Somali pirates seize grain ship after Sirius Star
Catherine Philp | November 19, 2008
SOMALI pirates struck again overnight, seizing an Iranian cargo ship holding 30,000 tonnes of grain, as the world's governments and navies pronounced themselves powerless against this new threat to global trade.
Admiral Michael Mullen, the US military chief, pronounced himself stunned by the pirates' reach after their capture of the supertanker Sirius Star and its $US100 million ($154 million) cargo.
Commanders from the US Fifth Fleet and from NATO warships in the area said that they would not intervene to retake the vessel.
The Foreign Minister of Saudi Arabia, the owner of the ship, condemned the hijacking as an "outrageous act" that required international action.
PHOTO GALLERY: Pirates on the high seas
"Piracy, like terrorism, is a disease which is against everybody, and everybody must address it together," Prince Saud al-Faisal said. Arab diplomats would meet in Cairo tomorrow to discuss what could be done in response, Yemeni officials said.
Analysts said, however, that the seizure of the Sirius Star exposed the use of foreign warships as "a sticking plaster" that would not solve the problem.
"Maritime security operations in that area are addressing the symptoms not the causes," said Jason Alderwick, a maritime defence analyst at the International Institute for Strategic Studies.
Roger Middleton, a Horn of Africa specialist at the Chatham House think-tank, said that the capture was a crucial escalation. "Now that they have shown they are able to seize an enormous ship like this, it is beyond a military solution. You won't fix this without a political solution."
Pirates pulled the 333m supertanker yesterday to a mooring point off Harardhere, on the Somali coast. Farther north, Italian, Greek, Turkish, British, American and Russian frigates and warships were patrolling the Gulf of Aden under a UN mandate.
Even there, pirates hijacked a Hong Kong-registered freighter, the Delight, as it carried 36,000 tonnes of wheat to Bandar Abbas. The hijack, the seventh in 12 days, took place near the Yemeni coast, underscoring the new tactic of evading foreign warships by simply sailing beyond their area of operation.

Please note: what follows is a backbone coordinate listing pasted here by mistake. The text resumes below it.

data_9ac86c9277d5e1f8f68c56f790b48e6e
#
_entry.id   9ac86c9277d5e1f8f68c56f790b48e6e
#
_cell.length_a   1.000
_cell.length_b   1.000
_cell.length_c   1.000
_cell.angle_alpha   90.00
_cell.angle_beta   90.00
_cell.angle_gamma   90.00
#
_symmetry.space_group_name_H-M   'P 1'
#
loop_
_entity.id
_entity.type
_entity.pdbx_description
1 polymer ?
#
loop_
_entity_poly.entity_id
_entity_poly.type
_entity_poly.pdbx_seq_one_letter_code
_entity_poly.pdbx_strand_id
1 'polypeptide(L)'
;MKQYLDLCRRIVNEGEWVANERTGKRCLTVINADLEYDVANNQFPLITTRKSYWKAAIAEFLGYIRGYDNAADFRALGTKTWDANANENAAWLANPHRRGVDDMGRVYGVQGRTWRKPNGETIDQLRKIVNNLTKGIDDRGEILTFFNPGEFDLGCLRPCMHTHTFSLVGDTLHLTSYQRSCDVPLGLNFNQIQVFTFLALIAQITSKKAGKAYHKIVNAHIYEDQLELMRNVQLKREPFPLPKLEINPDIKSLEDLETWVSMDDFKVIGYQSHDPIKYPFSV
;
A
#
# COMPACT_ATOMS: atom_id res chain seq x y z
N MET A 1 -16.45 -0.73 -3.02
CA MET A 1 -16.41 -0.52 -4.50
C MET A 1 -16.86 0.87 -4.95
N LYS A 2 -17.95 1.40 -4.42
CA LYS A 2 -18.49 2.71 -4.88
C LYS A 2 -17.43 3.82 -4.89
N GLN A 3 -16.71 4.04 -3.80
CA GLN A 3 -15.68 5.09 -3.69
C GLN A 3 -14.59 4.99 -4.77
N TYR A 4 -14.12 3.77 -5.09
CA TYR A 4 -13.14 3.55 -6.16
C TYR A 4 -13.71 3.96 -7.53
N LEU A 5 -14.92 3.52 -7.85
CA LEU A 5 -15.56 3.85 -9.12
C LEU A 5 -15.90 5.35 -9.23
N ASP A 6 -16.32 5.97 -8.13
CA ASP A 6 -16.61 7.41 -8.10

Operations undertaken by the coalition fleet are fraught with legal difficulties, ranging from restrictive rules of engagement to rights of habeas corpus, as the British Navy discovered when it detained eight pirates after a shootout last week.
Yesterday the detainees were passed on to Kenya, where efforts to prosecute them will be closely watched for precedent.
The limitations of naval action are refocusing international attention on the conflict within Somalia, where the rule of warlords, the lack of a functioning government and resulting anarchy have spawned the piracy epidemic.
The Somali President admitted this weekend that his Western-backed transitional Government was on the brink of collapse, with fighters from the ousted Islamic Courts regime bearing down on Mogadishu.
Pirate attacks have also driven up insurance costs, meaning that consumers will have to pay more to buy goods shipped across the world's seas.
The lawlessness and anarchy that has marked Somalia since the fall of the old Cold War dictator Siad Barre in 1991 proved fertile ground in which a crime almost forgotten in the West has found a new lease of life.
The vast sums involved - pirates holding the Ukrainian arms ship Faina are demanding $US20 million for its return - bring a plentiful supply of cash in the form of illegal taxes and kickbacks for the warring parties to spend on arms.
Analysts say that the Sirius Star is a double-edged sword to its captors: on the one hand, its high-value cargo means that they can demand a massive ransom; on the other, its political and economic importance put them in greater danger of being intercepted.
The pirates are banking on the ship's owners to handle this as a business transaction rather than a geopolitical crisis. Vela International, the ship's operator, has begun negotiations.